I didn’t get swallowed up by the earth.

I did get cancer. After each parent’s death.

My initial leukemia diagnosis came just about a year after my father’s death.
I relapsed less than a year after my mother died.

With the relapse, was it something I had breathed in from the construction? I doubt you could make a direct connection.

Was it grief, which, both times, created a vulnerability causing cancer to pounce?

The straight scientific answer is that, no, loss of a parent cannot cause cancer.

Still. I am left wondering if there was a relationship. But what happened happened, and now I must focus on the present.

Tomorrow, Joe will put the extra board in the table and help put the tablecloth on evenly. Katie will set the table the way my mother taught her. We’ll take out the turkey that Katie made years ago out of a tiny upside down flowerpot for the body, construction-paper feathers and pipe-cleaner legs. I’ll clean the silver (sigh) and try my best to make a decent flower arrangement, hoping my mother’s hands will guide me. We’ll prepare a small feast. A few friends will come. Ben will deliver what his annual “Al Gordon speech,” in my father’s place.

We will be thankful. We will try to think of my parents’ presence, not of their absence.


Susan C said...

Your mother looks elegant and energetic.

Wishing you a wonderful Thanksgiving.

ml said...

I just love that picture of her leaning over the table with the flowers, smiling into the camera. It brought her completely back to me. I remember how she used to walk over to our house to give us some flowers from her garden. Rather than just wrap them in a paper towel or some silver foil, she would arrive with an array of fantastic blossoms in a brightly colored pail. That was the essence of her, she always went the extra distance to have things look elegant and wonderful, to make you feel alive and terrific.

PJ said...

It's a great day to remember wonderful mothers! Sounds like you will have a special Thanksgiving, buoyed by these happy memories. Enjoy.

Ann said...

Thank you for sharing your story.

susiegb said...

Your mother sounds so like mine (who is 88 years young!) You have wonderful memories, and now you should have a wonderful Thanksgiving so that you can have happy memories of that too in the years to come ... :)

Diane said...

Thank you for writing this beautiful tribute to our parents. I have that picture of mom right in front of my desk and look at it all day to remind me of how she really looked in life, not near death. And I have a picture of dad in front of the sphinx - on one of their adventures.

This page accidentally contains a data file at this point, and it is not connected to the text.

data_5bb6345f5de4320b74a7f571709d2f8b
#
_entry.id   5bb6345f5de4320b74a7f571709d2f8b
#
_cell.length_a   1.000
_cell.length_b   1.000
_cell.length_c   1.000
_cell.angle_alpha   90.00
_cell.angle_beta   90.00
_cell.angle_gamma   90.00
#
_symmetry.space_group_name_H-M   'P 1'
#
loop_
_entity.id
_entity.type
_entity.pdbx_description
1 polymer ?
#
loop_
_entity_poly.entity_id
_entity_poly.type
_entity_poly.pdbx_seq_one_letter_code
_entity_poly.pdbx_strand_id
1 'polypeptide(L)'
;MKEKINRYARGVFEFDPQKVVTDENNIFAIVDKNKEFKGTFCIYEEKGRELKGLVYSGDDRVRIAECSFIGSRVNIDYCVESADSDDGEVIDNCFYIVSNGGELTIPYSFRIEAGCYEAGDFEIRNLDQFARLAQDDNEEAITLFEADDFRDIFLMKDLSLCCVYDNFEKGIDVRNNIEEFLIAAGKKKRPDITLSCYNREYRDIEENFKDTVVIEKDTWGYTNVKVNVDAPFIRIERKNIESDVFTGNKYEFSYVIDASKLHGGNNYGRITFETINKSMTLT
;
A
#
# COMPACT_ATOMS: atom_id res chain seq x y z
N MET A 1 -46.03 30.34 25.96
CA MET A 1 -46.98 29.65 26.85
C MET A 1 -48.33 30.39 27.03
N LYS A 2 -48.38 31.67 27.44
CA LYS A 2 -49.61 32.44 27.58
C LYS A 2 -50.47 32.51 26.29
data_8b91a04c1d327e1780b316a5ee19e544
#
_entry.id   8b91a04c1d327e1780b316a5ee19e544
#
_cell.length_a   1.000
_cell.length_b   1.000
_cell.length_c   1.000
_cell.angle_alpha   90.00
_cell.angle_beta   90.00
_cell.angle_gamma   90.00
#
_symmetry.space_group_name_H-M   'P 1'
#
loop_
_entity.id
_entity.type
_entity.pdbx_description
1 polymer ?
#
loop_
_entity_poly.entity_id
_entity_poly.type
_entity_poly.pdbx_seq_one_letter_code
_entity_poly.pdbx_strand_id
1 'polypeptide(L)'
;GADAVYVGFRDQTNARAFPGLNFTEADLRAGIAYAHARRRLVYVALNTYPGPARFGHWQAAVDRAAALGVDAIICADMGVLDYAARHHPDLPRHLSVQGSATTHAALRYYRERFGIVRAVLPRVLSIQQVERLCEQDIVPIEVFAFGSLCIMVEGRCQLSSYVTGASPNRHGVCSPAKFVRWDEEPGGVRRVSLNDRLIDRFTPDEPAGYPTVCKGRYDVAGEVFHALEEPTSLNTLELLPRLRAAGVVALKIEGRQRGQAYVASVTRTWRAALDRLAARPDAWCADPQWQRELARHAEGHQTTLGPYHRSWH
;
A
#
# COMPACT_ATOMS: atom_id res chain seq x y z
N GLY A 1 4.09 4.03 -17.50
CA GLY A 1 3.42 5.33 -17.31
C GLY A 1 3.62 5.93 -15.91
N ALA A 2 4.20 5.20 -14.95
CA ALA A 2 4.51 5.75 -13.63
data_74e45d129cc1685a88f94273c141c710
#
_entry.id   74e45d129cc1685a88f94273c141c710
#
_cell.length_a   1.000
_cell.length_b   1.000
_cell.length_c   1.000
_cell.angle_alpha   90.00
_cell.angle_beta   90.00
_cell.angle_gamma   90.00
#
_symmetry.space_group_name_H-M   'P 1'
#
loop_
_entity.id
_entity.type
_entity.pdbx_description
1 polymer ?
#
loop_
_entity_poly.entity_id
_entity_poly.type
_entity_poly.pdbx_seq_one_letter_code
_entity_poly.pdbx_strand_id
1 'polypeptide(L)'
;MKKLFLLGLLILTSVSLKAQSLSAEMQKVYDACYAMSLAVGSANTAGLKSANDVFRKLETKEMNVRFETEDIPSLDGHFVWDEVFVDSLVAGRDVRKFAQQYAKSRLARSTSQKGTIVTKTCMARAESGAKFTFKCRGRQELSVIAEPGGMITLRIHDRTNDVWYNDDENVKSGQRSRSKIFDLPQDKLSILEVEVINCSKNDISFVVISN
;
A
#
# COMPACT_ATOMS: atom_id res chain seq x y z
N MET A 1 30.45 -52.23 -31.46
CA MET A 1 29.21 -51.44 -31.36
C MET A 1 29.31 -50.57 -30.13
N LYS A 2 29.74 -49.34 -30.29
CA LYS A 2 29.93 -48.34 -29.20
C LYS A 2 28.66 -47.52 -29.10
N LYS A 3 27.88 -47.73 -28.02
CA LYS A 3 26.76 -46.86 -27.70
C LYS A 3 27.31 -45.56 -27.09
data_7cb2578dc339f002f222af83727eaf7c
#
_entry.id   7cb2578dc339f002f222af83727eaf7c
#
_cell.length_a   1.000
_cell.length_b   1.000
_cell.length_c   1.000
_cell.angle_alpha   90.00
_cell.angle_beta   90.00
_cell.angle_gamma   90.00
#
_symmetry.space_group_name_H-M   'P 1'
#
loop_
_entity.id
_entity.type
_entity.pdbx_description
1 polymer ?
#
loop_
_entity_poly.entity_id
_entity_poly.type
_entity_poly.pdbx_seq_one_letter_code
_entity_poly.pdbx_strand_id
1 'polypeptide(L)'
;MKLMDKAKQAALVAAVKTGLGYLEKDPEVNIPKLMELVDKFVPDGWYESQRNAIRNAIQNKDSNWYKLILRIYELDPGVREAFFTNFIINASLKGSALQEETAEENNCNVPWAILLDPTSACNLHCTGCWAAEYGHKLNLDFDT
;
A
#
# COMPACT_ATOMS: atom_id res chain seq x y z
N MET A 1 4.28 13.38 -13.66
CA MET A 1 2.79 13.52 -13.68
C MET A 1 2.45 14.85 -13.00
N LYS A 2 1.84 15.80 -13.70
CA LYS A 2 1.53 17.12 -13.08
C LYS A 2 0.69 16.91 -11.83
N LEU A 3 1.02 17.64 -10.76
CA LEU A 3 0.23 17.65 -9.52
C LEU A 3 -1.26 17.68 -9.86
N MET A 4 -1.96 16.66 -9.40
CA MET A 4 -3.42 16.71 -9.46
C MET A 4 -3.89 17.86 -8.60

We had a wonderful life together, and have a lot to be thankful for.

Even though I am not with you on Thanksgiving, I hope you know that I am very thankful for you.

Anonymous said...

Wow, what a piece of writing to read before going off to bed on this Thanksgiving Day Night. Thanks for sharing this with us all.
A reminder of gratitude.

Nelle said...

Your mother looks the sohisticated New Yorker in that picture. I have yet to lose either of my parents but this past year my Dad had a large cancerous tumor removed from his liver. He is is congestive heart failure and chose to do nothing else. He has COPD and was hospitalized six times this past year, each time he developed pneumonia. He is 86 and still hanging on but his grip gets weaker. My Mom is nine years younger but also failing and it is so very hard to watch. I live just two miles away and go there several times each week to help them in some way. Yesterday my sister came from Albany and we did the entire meal. Your centerpiece is beautiful. I'm sure it would make your mother proud.

Howard said...

Lovely post, Ronni. Touching, and rooted in real Thanksgiving. I hope you and your family have a good one.

Jim said...

Very good post, Ronni. You tell a great story, and this one was obviously about good people.

CLL Spouse said...

I came upon this post a few days after Thanksgiving, but no matter. I savored every word of it, enjoyed the pics and when I came to the end and saw the flowers....I just closed my eyes and didn't rush off. Perfect close, that photo. Lovely tribute. Beautiful.

p.s. I have added you to the list of blogs I 'follow' so I don't miss future postings!